COURTESY CHAD CARPENTER
"Tundra" is the first of two new comic strips to charm readers of the Star-Bulletin's print edition.
2 comic strips make debut
"Tundra" brings wildlife hi-jinks, while manga-styled "MyCage" takes an anthropomorphic view
In today's comics section, we debut two new strips, one from the Last Frontier -- Alaska, that is -- and the other from the fertile minds of two East Coasters, about young office drones done up as animals.
The strips replace Allison Barrows' "PreTeena," which ended its run last week, and the slot shared by our two local contributors, Jon Murakami and Dave Thorne. The local strips are moving to Page F10 in the Sunday Today section.
Welcome Chad Carpenter's "Tundra" and "MyCage," by Ed Power and Melissa DeJesus.
Carpenter -- who lives in Wasilla, a farm town just northeast of Anchorage -- has been called "Alaska's most beloved and famous cartoonist." To that you can add Alaska's ONLY cartoonist, albeit one whose funny strip appears in more than 150 newspapers worldwide.
"We're almost at 200," Carpenter said by phone from his home last week. "I'm very surprised. ... I thought 'Tundra' would do OK in Canada, at best, but the success of it has totally shocked me. ... I think what helps is that it's not just a regional strip, and it's understandable to anybody with half an education about Alaska."
Carpenter's colorful main characters inhabit Gangrene Gulch -- Andy the Lemming, Sherman the Squirrel, Dudley the Bear, Whiff the Skunk and even Chad the Cartoonist, who usually ends up suffering the hi-jinks of the animals.
And through his Web site at tundracomics.com, Carpenter occasionally illustrates joke ideas from readers.
Carpenter favors drawing while lying in bed in the home he shares with his wife and three children. "I have two drawing tables and I never use them."
Finding pun-worthy material in wildlife seems to be no problem to Carpenter. He's lived in Alaska since age 2 and enjoys the great outdoors. "I have no interest in hunting, but I do love the outdoors, specifically hiking and kayaking."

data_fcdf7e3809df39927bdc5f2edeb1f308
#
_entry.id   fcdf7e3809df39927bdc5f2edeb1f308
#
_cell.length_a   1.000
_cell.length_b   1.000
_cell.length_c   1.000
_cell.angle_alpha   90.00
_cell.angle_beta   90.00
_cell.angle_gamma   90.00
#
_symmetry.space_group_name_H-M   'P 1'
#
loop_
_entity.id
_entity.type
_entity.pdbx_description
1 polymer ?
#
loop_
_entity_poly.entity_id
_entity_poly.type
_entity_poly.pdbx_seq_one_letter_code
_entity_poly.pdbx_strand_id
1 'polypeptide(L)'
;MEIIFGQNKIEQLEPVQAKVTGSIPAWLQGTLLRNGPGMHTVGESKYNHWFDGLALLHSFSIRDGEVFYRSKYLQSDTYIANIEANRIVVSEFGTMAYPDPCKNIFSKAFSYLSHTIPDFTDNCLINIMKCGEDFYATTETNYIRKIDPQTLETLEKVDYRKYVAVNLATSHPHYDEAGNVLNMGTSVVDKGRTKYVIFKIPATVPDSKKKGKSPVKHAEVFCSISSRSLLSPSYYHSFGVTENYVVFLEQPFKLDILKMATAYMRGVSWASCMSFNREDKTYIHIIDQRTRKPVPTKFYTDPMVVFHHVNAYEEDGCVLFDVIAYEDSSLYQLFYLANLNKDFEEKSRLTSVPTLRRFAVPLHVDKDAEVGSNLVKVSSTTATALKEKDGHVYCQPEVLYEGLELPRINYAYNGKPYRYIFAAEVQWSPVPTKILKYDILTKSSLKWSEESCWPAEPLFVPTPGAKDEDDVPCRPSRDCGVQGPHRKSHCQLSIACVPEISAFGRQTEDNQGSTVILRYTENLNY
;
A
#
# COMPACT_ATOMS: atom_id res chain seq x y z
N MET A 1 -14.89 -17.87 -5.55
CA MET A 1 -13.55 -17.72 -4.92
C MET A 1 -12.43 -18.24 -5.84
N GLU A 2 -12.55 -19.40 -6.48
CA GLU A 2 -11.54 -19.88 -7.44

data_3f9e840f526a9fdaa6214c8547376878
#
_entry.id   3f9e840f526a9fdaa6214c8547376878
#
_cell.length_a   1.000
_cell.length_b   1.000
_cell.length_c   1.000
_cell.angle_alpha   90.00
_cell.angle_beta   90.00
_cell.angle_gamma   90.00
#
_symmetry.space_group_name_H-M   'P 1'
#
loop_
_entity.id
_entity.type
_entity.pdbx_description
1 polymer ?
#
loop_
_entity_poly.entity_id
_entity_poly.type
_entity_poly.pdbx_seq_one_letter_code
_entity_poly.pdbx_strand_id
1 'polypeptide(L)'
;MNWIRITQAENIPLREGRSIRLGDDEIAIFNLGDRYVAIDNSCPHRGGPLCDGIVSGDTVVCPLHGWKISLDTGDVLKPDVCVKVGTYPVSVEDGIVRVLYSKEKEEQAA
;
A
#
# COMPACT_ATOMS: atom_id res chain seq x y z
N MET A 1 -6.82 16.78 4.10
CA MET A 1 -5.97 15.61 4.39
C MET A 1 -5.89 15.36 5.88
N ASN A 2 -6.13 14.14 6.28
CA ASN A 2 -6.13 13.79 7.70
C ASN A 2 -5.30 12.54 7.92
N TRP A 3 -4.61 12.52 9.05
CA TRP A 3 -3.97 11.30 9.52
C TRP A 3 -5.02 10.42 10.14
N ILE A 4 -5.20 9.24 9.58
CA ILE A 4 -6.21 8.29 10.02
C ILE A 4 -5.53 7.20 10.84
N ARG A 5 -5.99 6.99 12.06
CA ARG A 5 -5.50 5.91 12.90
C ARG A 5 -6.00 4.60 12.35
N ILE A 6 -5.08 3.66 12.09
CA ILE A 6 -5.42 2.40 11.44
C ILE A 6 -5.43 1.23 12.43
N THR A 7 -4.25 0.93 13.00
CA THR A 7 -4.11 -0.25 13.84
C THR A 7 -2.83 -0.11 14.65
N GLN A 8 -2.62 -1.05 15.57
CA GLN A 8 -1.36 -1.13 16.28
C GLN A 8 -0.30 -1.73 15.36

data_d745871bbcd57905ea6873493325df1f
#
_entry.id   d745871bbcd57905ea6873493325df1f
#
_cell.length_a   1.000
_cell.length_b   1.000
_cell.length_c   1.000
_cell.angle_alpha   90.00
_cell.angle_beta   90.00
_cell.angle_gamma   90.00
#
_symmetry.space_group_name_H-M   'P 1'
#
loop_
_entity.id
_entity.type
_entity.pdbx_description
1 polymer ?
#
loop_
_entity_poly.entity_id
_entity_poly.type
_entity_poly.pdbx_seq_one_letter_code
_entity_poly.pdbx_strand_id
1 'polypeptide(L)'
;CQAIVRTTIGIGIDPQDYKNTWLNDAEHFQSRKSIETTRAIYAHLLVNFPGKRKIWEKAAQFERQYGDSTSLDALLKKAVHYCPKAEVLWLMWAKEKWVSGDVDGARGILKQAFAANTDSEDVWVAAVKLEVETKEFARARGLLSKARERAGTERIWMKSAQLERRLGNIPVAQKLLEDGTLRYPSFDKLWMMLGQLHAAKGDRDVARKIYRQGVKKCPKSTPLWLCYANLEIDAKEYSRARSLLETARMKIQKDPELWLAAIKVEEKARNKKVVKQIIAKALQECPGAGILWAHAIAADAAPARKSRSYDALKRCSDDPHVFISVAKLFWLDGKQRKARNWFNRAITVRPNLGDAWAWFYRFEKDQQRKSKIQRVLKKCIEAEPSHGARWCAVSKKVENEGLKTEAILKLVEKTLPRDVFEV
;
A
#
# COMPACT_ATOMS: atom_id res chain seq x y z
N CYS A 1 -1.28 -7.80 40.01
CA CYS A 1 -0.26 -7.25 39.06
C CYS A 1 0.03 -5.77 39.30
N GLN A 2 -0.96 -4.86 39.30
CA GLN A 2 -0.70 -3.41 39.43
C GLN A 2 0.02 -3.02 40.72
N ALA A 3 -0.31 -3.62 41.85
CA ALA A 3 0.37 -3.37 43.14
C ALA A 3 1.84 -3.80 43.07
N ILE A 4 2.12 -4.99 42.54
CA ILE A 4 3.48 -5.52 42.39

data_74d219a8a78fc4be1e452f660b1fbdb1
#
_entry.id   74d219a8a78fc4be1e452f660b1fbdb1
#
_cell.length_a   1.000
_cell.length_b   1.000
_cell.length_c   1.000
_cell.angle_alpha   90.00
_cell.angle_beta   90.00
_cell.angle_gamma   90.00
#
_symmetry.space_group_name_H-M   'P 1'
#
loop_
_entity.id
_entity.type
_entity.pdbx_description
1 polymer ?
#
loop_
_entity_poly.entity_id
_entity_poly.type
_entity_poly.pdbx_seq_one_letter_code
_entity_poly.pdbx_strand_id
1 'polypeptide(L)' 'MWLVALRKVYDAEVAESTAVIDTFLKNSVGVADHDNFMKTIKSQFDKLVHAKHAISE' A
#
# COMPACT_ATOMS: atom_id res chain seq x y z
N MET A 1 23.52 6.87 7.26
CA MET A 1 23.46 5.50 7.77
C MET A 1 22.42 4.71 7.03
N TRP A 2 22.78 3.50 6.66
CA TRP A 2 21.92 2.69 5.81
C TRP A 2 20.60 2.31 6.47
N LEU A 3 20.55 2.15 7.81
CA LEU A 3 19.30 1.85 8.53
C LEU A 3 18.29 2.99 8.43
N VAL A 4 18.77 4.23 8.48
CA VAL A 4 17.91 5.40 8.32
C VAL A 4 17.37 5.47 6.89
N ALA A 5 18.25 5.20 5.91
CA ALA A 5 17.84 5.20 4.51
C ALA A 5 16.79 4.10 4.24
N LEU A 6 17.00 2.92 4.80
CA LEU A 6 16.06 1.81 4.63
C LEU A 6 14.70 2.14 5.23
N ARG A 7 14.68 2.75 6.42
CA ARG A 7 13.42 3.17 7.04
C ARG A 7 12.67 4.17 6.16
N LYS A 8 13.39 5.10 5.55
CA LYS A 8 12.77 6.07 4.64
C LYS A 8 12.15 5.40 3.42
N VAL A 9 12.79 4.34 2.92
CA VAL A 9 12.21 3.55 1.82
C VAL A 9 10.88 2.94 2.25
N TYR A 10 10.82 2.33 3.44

Carpenter has been nominated for newspaper panel cartoonist of the year in this year's National Cartoonists Society's Reuben Awards -- previously won by two other creators whose strips appear in our Sunday paper, Jerry Van Amerongen ("Ballard Street") and Mark Parisi ("Off the Mark").
"When I attended for the first time last year, when it was in Orlando," he said, "it was like the mother ship had picked me up and deposited me in the midst of a bunch of grown adults who make a living making goofy pictures. It was surreal to be with cartoonists whose work I grew up with, and it was an incredibly fun time."
COURTESY KING FEATURES SYNDICATE
"MyCage" is the second of two new comic strips to charm readers of the Star-Bulletin's print edition.
The creators of the manga-styled "MyCage" are able to keep in regular contact with their readers via the strip's MySpace page.
"It's lots of fun not only writing the strip, but I get to do all the interaction with the fans," Power said by phone from his New Jersey home. "With the addition of our blog, I think we get more feedback than most other strips. The best part of it is how our readers relate to the characters, like how much they act like their friends."
The inhabitants of the "MyCage" world are led by Norman, a young platypus stuck in a middle-management job, and his girlfriend, Bridget. Power said Norm "is also a writer, but not a very good one."
Like Carpenter, Power and DeJesus enjoy the larger palette the Sunday comic form has to offer. "Mel's a really good artist, and we like to do things like sequels to movies and taking on bad fan-fiction. We also plan to do something based on reality TV."
"MyCage" celebrated its first anniversary this month, and Power said "it's doing well with teens and 20-somethings."
Illustrator DeJesus graduated from the School of Visual Arts in New York in 2002, and made her name working on the graphic novel series "Sokora Refugees," published by Tokyopop.
"I initially wanted to do a different style of drawing than the anime/manga style I've been known for, but the editor at the syndicate specifically asked me to do a strip in that style. It took a while to get a complete look and design we were all comfortable with, but it's worked out."
Sometime next month you'll see the two do their take on Dr. Seuss, complete with rhymes.
While fans of DeJesus' "Sokora Refugees" and those who love "MyCage" are unaware of each other, she hopes that future projects will let her integrate the two fan bases.
"I hope to do more stand-alone graphic novels and kind of explore creating stories with my own writing. In the meantime, I hope your readers will enjoy the Sunday 'MyCage' strips, where Ed and I get to be a little more creative."